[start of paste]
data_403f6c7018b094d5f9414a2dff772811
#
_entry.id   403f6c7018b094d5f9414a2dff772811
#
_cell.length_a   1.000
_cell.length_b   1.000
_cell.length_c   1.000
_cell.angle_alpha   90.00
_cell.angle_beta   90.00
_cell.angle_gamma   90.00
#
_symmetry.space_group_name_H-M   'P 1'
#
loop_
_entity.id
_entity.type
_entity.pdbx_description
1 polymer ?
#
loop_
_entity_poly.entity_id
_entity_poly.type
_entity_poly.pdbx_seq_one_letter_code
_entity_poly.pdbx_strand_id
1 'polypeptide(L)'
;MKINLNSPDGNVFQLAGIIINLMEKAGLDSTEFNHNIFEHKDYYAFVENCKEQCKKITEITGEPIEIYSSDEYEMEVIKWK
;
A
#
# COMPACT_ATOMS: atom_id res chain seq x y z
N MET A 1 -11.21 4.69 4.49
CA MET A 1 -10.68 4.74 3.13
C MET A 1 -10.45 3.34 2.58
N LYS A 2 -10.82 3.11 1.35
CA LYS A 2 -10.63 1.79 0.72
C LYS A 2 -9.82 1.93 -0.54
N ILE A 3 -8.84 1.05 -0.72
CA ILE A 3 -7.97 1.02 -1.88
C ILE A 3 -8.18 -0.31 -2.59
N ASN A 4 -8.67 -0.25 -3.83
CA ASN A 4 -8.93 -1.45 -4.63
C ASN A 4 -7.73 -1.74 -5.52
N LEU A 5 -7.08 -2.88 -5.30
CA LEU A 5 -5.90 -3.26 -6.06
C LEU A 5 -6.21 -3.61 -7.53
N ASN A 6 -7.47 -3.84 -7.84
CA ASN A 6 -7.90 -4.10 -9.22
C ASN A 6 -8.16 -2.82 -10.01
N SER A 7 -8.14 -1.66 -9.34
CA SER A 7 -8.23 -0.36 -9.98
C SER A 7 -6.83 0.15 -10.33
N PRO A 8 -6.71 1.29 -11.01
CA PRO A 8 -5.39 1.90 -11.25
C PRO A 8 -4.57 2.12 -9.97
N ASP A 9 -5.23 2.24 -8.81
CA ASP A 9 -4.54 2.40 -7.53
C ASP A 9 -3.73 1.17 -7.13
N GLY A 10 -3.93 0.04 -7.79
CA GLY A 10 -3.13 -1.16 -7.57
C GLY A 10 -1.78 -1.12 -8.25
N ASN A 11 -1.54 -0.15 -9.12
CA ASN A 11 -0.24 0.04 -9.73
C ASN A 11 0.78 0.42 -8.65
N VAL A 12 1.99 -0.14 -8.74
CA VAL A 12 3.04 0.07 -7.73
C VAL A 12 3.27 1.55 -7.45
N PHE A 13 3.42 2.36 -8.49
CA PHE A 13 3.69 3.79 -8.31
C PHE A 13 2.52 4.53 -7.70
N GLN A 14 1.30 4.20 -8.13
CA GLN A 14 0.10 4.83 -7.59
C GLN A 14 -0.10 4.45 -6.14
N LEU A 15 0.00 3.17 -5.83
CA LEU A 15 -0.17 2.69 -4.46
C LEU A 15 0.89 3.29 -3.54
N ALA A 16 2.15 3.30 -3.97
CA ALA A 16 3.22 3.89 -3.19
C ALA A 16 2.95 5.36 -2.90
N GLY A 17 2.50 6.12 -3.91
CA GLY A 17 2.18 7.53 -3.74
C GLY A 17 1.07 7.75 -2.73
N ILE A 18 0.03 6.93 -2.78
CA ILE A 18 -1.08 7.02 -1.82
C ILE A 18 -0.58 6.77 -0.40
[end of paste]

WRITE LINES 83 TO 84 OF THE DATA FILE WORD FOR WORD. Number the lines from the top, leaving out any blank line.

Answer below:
CA ILE A 18 -1.08 7.02 -1.82
C ILE A 18 -0.58 6.77 -0.40